Run Fatboy Run

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A movie review by James Berardinelli



Run Fatboy Run

COMEDY:

United Kingdom/United States, 2007

U.S. Release Date:

2008-03-28

Running Length:

1:40

MPAA Classification:

PG-13 (Profanity, Nudity)

Theatrical Aspect Ratio:

2.35:1

Cast:

Simon Pegg, Thandie Newton, Hank Azaria, Dylan Moran, Haris Patel, India de Beaufort, Matthew Fenton

Director:

David Schwimmer

Screenplay:

Michael Ian Black & Simon Pegg

Cinematography:

Richard Greatrex

Music:

Alex Wurman

U.S. Distributor:

Picturehouse

Subtitles:

none


Based on the evidence at hand, one has to assume the missing ingredient is Edgar Wright. Wright, the co-writer and director of Shaun of the Dead and Hot Fuzz, is nowhere to be found in the credits list of Run Fatboy Run. Instead, on this occasion, Simon Pegg is creatively teamed with director David Schwimmer and co-scripter Michael Ian Black. The result is tepid humor and a less-than-compelling feel-good story of redemption and re-kindled romance. With Shaun and Fuzz, Pegg took well-known genres and firmly skewered them. Those who believe the underdog/sports movie will get the same treatment in Run Fatboy Run will be disappointed. This is yet another parody that falls victim to the desire to become what it's intending to satirize.

The problem starts with the characters. For a feel-good movie to succeed, the protagonists have to be well-developed. They must be individuals we can believe in and root for. For a parody, they are generally caricatures who rarely escape the two-dimensional box. The incompatibility between the two is evident and it results in a constant struggle throughout Run Fatboy Run. Are we supposed to view Simon Pegg's Dennis as an underdog defying the odds to gain the respect of his son and his ex, or is he a figure set up to ridicule a genre that overflows with mawkishness? The movie is conflicted about this and, if the filmmakers don't know, how is the audience supposed to? I spent the first half-hour of this movie wondering when it was going to become funny before I realized that the sporadic, limp jokes were as good as it was going to get.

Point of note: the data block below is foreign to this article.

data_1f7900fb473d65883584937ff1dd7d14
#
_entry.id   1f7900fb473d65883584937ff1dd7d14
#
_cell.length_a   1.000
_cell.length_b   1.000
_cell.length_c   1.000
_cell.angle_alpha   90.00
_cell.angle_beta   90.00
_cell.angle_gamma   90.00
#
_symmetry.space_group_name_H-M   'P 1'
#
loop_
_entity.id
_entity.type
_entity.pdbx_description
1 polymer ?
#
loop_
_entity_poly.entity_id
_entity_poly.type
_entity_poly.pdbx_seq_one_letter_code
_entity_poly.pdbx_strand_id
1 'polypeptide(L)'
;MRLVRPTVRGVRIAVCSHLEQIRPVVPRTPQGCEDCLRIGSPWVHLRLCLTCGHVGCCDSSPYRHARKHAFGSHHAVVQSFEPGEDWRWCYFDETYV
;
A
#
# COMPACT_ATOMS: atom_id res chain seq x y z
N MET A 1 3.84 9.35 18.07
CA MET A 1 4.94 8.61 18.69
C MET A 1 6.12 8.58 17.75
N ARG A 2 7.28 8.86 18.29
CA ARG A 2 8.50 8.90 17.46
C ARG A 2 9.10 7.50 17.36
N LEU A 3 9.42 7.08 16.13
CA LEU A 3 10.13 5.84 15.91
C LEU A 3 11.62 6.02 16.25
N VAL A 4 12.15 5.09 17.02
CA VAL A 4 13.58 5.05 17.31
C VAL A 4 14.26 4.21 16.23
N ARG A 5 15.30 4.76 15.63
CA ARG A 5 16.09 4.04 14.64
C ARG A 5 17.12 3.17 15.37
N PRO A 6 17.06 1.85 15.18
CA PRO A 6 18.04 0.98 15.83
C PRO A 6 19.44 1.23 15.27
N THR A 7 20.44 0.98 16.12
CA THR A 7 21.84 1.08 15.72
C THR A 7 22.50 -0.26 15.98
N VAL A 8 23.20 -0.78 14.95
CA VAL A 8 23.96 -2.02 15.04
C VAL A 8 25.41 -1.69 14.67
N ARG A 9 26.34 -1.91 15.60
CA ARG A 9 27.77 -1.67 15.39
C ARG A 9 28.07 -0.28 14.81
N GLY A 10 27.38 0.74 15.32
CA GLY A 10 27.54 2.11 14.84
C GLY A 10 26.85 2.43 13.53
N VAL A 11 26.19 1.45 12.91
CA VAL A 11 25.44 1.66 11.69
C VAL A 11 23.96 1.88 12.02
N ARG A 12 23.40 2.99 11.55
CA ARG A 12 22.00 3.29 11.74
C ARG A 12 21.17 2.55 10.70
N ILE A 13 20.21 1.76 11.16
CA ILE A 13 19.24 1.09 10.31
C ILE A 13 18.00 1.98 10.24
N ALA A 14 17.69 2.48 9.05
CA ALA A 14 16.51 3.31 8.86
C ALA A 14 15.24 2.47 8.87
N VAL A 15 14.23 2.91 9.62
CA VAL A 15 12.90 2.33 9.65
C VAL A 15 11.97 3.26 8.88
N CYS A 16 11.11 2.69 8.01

The film begins five years in the past, on the wedding day between Dennis and Libby (Thandie Newton). The cowardly Dennis, overwhelmed by circumstances and in a panic, runs away, leaving his very pregnant girlfriend standing at the altar. Cut to the present, where Dennis has managed to forge a civil relationship with Libby that enables him to see his son, Jake (Matthew Fenton). Libby has a new boyfriend, the overachiever Whit (Hank Azaria), whose presence grates on Dennis. Now, all these years later, he has realized that Libby is the only woman for him but his attempts to win her back are impeded not only by the specter of his past public rejection of her but by Whit's constant presence.

As is the usual case for this sort of movie, Dennis is surrounded by a supporting cast of stereotypes. There's his annoying best friend, Gordon (Dylan Moran), who's obsessed with gambling and women. There's his landlord, Mr. Ghoshdashidar (Haris Patel), who spends the first half of the movie asking where the rent is and the second half coaching Dennis in his attempt to run a marathon. No points for guessing that, despite jilting Libby, Dennis turns out to be an okay guy and that Whit, despite his impeccable credentials, is actually a jerk. He proves this by calling a kid a four-letter word. Everyone in the audience knows that's a cinematic no-no.

Pegg and Azaria slide comfortably into made-to-order stereotype roles. There's nothing surprising or interesting about either of them, which is one reason why the film's lack of effective humor becomes an albatross. Thandie Newton, delightful as she is, doesn't have a lot to do beyond representing Dennis' Big Mistake. While it's nice to see Newton in any capacity, it's a shame she's reduced to playing this sort of part, since she's capable of much more. As Run Fatboy Run's idiotic supporting male duo, Dylan Moran and Haris Patel are mediocre at best.

While this is the kind of movie one might expect from David Schwimmer, whose non-Friends screen credits are dubious at best, it's a comedown for Pegg, whose work in Shaun of the Dead and Hot Fuzz will have audiences primed to expect something fresher, funnier, and more interesting. For Run Fatboy Run, he has put away the knives and gotten out the cheese. For those who enjoy their character arcs and happy endings served up with a minimum of drama or humor, Run Fatboy Run becomes the latest entry into a genre that's burgeoning at an alarming rate.





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